Your tormentor is not correct.

You are much more deserving and much more capable than that bad experience made you believe.
Who you are is enough.

In literature and onstage…

photo from

I love this concept of owning my experience. And I love putting that story-telling trick into practice onstage. It makes it easier to reiterate in my head things I’ve learned in life if I can act out those same concepts onstage. Perhaps I’m not that confident, but playing a confident person onstage gives me the chance to try it on and see what it’s like. Sometimes, that practice leads to radical change, sometimes, not.

And after a time of working with onstage practice, I realized I could practice in real life, too. I didn’t need a stage to try on new personas or ideas or skill sets. I own where I’ve been and who I’ve interacted with. I own the behaviors I’m not that proud of. I own the interactions that left me hurt or enthralled or joyful. I am the master of my fate. I am the creator of my stories.



I love the feeling I get after watching a good piece of theatre – and ironically, I prefer pieces that leave me feeling unsettled. I don’t fault others who wish to see a happy ending or seek genres that don’t portray tragedy. I empathize and understand this feeling. For many, theatre is a means of entertainment and relaxation only. And sometimes, I seek that genre, too.

However, one of the purposes of participating in theatre is to motivate one to act – to act immediately and make changes for good. For example, watching a piece about world hunger and witnessing first hand the well-acted effects of such a troubling topic can be a uniquely compelling. And as I think about the piece and the topic over the next few days, I am motivated to resolve my feelings and so, take action by making a donation to causes that focus on making changes.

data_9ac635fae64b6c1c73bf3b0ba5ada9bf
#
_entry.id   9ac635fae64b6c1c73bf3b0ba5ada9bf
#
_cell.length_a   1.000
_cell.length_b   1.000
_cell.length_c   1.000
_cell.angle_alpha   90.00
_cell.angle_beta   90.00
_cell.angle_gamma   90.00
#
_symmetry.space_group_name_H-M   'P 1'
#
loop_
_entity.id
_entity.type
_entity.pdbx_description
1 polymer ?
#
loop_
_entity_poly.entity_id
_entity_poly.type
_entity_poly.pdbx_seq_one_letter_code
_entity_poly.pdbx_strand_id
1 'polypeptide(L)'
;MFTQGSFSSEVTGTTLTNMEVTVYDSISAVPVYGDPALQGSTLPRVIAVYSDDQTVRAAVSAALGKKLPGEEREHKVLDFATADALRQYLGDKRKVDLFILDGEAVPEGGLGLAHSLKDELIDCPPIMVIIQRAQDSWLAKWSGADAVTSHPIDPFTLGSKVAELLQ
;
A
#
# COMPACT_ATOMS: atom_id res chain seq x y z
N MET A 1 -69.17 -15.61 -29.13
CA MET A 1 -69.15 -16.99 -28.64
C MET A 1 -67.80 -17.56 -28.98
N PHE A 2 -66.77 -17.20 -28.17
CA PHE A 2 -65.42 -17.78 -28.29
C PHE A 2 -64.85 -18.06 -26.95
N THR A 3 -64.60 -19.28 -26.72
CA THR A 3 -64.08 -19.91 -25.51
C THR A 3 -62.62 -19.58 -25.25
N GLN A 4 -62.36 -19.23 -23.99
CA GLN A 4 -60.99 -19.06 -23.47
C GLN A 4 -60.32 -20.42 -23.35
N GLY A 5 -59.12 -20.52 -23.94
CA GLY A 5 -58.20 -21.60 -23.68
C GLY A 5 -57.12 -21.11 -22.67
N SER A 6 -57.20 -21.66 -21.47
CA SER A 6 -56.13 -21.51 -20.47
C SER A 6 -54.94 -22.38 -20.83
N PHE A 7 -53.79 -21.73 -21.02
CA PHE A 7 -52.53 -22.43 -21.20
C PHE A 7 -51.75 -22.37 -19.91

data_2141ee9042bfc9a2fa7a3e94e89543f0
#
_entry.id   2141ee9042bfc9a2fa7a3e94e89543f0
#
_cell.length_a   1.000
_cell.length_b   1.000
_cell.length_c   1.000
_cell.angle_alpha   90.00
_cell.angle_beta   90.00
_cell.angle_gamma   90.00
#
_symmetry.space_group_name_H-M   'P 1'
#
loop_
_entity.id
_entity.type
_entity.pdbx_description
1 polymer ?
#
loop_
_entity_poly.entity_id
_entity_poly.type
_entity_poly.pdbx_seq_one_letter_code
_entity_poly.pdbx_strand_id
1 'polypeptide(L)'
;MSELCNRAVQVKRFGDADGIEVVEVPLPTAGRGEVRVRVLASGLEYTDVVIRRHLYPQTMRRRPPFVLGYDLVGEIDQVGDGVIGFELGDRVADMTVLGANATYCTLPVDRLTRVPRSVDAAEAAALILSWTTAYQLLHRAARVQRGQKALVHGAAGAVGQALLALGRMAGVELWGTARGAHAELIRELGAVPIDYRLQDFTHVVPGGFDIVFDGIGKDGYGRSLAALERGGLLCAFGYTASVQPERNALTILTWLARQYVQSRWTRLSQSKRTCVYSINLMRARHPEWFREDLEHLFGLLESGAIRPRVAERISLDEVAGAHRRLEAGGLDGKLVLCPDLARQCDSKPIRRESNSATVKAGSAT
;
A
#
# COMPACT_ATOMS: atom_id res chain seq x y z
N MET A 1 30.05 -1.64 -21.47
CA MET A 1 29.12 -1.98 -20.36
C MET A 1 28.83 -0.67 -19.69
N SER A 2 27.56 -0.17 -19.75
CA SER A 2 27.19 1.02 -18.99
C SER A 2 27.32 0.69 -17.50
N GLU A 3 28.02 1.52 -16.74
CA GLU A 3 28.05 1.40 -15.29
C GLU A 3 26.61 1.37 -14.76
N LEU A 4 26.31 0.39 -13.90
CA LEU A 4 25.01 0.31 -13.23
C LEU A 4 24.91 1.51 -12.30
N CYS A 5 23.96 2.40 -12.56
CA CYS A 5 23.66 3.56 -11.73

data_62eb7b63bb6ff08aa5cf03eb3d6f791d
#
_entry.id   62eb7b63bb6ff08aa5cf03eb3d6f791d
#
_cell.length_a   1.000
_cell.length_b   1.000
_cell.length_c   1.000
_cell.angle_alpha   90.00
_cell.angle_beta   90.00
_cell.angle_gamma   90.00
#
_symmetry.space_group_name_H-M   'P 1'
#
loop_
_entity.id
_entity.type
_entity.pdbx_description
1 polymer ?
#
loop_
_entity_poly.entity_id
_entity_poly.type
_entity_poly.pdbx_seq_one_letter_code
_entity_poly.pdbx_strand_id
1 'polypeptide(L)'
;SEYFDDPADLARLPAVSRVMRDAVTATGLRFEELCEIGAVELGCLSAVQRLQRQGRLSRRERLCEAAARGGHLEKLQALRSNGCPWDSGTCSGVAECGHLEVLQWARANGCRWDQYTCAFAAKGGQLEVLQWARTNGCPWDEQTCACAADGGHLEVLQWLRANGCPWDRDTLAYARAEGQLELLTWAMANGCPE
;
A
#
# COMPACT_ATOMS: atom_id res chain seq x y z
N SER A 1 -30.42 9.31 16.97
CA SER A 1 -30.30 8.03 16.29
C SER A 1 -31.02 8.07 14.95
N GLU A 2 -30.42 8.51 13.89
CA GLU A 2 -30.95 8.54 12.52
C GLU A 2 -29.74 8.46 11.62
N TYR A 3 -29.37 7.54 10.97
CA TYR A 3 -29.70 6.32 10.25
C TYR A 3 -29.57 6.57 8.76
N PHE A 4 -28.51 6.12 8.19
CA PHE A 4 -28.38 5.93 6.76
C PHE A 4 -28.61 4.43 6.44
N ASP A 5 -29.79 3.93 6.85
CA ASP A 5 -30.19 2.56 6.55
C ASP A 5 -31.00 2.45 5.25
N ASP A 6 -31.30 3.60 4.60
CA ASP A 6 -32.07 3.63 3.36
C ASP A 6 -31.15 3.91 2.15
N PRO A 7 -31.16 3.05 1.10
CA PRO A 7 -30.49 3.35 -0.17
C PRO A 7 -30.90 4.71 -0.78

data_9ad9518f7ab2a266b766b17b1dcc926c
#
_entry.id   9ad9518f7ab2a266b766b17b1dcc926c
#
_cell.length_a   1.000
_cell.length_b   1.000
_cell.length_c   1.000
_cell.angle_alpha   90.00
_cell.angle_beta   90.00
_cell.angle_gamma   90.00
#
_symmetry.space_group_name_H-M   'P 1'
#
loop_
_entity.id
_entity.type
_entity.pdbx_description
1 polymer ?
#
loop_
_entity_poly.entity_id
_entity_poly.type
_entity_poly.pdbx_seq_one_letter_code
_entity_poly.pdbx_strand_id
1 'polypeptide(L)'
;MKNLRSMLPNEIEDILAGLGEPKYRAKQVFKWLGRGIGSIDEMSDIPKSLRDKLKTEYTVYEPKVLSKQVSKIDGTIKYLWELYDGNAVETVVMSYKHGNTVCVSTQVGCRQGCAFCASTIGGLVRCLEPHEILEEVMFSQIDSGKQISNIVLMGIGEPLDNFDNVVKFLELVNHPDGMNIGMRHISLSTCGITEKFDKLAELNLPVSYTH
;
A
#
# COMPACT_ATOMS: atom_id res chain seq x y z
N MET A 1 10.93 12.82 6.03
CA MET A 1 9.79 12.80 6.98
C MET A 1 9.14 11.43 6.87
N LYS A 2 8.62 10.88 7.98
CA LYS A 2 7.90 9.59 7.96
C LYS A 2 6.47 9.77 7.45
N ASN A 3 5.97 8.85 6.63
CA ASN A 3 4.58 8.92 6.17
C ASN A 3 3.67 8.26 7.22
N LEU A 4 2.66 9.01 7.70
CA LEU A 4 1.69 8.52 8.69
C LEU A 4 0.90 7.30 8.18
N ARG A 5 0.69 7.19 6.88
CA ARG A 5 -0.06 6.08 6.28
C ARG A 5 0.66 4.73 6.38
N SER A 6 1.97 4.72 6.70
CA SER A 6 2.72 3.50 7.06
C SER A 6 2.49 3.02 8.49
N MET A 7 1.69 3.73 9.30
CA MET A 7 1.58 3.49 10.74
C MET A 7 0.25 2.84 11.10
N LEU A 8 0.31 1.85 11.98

There is a flip side to just watching the stories on the stage. Behind the scenes, as an actor or director, I read the script, I work with the dramaturge to understand the context of the story, and I get to work with other actors and production staff to re-create the stories the script presents. This is lovely, engaging, fully satisfying work. And in the end, I feel humbled to participate in presenting stories that may assist audience members in taking action. And I am changed as a person, more empathetic and more understanding because the stories have caused me to see the world in another person’s shoes.

Seeking out discomfort isn’t easy – the difficult topics good theatre presents can be extremely unsettling. I think it’s worth it though. If theatre is the mirror of humanity, we are wise to seek an opportunity to look in that mirror from time to time to see, truly see, our image.


The DM

I call it the Daily Memorandum or DM

David Allen (GTD) introduced us all to a very useful system of tracking what to do with documents/items that need to be held onto until a specific time. He calls it the Tickler Folder. I call mine the ‘DM’, which is short for the Daily Memo file.